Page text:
unknown quantity then the whole thing is unknown. It looks like
mathematics, which makes it look clever, but really it's still just
wishful thinking.


Yes and no. :-)

We should distinguish between the *equation* which includes a series of
variables and the question of how we might decide actual values for each
variable in order to get an overall figures.


True, but for this equation we don't have an actual value for the most
important variable - the probability of life appearing spontaneously
independently of the life that we are aware of here on Earth, or the
number of times this has happened, whichever way you want to express
it. Without this value, the rest of the equation is useless as a means
of estimating the probability of life appearing elsewhere.

Its virtue as an equation is that it lets us divide the question into a
series of sub-questions about the value of each variable.


We can amuse ourselves as much as we want considering as many
sub-questions as we can think of, but without the answer to the most
important one - see above - we know nothing.

We can then look for ways to get plausible values for each variable as a
way to build a way towards the result the equation would then give.


Good. Let's do that. Let's try to find life that has arisen elsewhere
and thus provide a value for the missing variable, but in the meantime
let's recognise that we haven't found it yet. If anybody, even a
respected scientist (and they really ought to know better) says they
are "hopeful" of discovering extraterrestrial life, then that's all it
is - hope - not science, and certainly not an indication of the
probability of it happening.

We won't be able to calculate the probability of discovering
extraterrestrial life until we've actually discovered some
extraterrestrial life, and then we won't need to calculate it because
then we'll know. This would appear to render the Drake equation
pointless, but that's life. At least it's life as we know it.

Rod.
  #74  
Old July 15th 17, 06:04 PM posted to uk.tech.digital-tv
Roderick Stewart[_3_]
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Default Horizon 2017: Strange Signals from Outer Space

On Sat, 15 Jul 2017 14:03:16 GMT, Johnny B Good
wrote:

It's true enough that most of the variables are just 'best guesses',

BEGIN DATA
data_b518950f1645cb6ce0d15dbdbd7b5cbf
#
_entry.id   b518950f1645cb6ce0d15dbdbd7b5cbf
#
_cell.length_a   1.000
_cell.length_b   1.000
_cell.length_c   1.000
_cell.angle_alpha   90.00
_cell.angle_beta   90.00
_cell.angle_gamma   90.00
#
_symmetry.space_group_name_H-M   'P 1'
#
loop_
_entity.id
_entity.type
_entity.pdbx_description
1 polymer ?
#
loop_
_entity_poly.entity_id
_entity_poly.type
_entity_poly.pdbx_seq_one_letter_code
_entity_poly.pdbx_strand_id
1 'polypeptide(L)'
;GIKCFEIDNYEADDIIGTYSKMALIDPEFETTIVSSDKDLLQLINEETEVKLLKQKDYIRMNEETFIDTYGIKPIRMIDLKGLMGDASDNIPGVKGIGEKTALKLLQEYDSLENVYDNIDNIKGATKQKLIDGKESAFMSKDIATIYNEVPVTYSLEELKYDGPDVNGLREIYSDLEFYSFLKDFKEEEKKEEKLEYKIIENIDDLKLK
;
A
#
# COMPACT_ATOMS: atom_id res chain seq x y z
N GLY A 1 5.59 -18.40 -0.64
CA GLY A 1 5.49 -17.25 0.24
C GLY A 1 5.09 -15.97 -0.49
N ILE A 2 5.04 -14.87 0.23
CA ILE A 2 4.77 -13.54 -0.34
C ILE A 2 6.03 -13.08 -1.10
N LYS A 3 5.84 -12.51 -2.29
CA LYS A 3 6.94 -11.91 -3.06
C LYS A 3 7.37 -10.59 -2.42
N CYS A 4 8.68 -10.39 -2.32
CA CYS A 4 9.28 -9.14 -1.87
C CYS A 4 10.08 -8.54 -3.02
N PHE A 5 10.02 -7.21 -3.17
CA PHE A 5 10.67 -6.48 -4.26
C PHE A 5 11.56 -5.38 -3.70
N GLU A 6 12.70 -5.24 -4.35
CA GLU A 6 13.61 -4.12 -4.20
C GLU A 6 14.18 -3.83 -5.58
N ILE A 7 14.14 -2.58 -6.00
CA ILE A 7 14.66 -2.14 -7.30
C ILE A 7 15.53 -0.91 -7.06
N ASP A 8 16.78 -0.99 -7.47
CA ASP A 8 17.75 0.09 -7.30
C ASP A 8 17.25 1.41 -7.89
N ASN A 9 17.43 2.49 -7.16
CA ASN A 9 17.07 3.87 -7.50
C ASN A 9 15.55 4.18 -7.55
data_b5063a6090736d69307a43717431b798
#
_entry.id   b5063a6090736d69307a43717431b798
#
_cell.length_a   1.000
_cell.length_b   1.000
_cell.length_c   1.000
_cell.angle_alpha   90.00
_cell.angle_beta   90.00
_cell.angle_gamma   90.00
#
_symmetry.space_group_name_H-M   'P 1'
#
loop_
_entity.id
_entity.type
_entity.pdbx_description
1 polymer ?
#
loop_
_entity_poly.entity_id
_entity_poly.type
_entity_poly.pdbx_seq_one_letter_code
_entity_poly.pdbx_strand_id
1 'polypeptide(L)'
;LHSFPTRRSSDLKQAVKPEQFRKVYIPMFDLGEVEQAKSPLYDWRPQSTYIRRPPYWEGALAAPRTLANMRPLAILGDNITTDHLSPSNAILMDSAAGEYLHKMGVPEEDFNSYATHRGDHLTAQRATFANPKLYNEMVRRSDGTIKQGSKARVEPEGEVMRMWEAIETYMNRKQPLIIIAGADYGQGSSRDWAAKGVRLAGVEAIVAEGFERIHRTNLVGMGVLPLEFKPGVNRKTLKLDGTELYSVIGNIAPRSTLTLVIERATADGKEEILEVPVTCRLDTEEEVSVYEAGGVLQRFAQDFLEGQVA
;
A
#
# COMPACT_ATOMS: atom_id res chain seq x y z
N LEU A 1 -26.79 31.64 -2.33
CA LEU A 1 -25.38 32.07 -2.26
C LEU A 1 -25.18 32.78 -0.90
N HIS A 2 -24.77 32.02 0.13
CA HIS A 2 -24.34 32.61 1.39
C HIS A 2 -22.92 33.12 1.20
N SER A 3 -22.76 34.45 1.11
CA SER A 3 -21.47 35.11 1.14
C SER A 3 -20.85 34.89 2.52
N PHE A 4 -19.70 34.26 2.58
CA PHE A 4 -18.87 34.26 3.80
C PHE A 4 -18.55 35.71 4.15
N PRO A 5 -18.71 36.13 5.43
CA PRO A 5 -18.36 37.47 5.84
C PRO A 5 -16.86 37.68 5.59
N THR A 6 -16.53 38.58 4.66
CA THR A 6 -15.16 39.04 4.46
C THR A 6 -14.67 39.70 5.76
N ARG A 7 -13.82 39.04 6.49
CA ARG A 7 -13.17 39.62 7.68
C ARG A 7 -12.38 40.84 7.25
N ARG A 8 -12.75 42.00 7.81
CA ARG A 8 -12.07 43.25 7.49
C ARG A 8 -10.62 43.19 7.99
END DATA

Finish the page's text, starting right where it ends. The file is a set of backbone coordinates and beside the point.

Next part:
some of which may or may not be relevant (such as the need for a planet
in 'the Goldilocks zone' to suffer a collision with a Mars sized planet
in order to get a spin axis stabilising moon which will also provide
tidal forces to create interesting habitats to help drive evolution) but
this list of possible factors, if nothing else, provides targets for
research which may prove essential to determining whether or not there is
life elsewhere in the universe. The equation is part of the process in
gaining a better understanding of the problem.


Indeed. It gives us a better understanding of just how many variables
there could be, and to wonder how many of them might or might not be
relevant. That's an interesting set of concepts to wonder about in its
own right. For those of us who understand that that's all it is, there
isn't a problem, but unfortunately the Drake equation is often put
forward as a way of estimating the actual probability of finding
extraterrestrial life, and it cannot possibly be this until we have
credible values for *all* of its variables. As things stand at the
moment, one absolutely vital value is missing.

Rod.
  #75  
Old July 15th 17, 06:54 PM posted to uk.tech.digital-tv
Indy Jess John
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Posts: 1,218
Default Horizon 2017: Strange Signals from Outer Space

On 15/07/2017 17:55, Roderick Stewart wrote:

Good. Let's do that. Let's try to find life that has arisen elsewhere
and thus provide a value for the missing variable, but in the meantime
let's recognise that we haven't found it yet.


They have found "organic matter" in some meteorites, but nobody has yet
put their head above the parapet and said it demonstrates life rather
than a chance combination of chemicals.

So there is a reasonable assumption that organic chemistry exists
somewhere other than Earth, but it is perhaps a step too far to assume
that such an occurrence is an example of life elsewhere.

Jim
  #76  
Old July 15th 17, 06:54 PM posted to uk.tech.digital-tv
Robin[_8_]
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Posts: 451
Default Horizon 2017: Strange Signals from Outer Space

On 15/07/2017 17:55, Roderick Stewart wrote:
snip
We should distinguish between the *equation* which includes a series of
variables and the question of how we might decide actual values for each
variable in order to get an overall figures.


True, but for this equation we don't have an actual value for the most
important variable - the probability of life appearing spontaneously
independently of the life that we are aware of here on Earth, or the
number of times this has happened, whichever way you want to express
it. Without this value, the rest of the equation is useless as a means
of estimating the probability of life appearing elsewhere.


I do not know what you mean by "the most important variable". If you
mean "the smallest one" then it is just your assumption that that is the
probability of life arising. It might for all we know be the length of
time that communicative civilizations release detectable signals.

Its virtue as an equation is that it lets us divide the question into a
series of sub-questions about the value of each variable.


We can amuse ourselves as much as we want considering as many
sub-questions as we can think of, but without the answer to the most
important one - see above - we know nothing.

We can then look for ways to get plausible values for each variable as a
way to build a way towards the result the equation would then give.


Good. Let's do that. Let's try to find life that has arisen elsewhere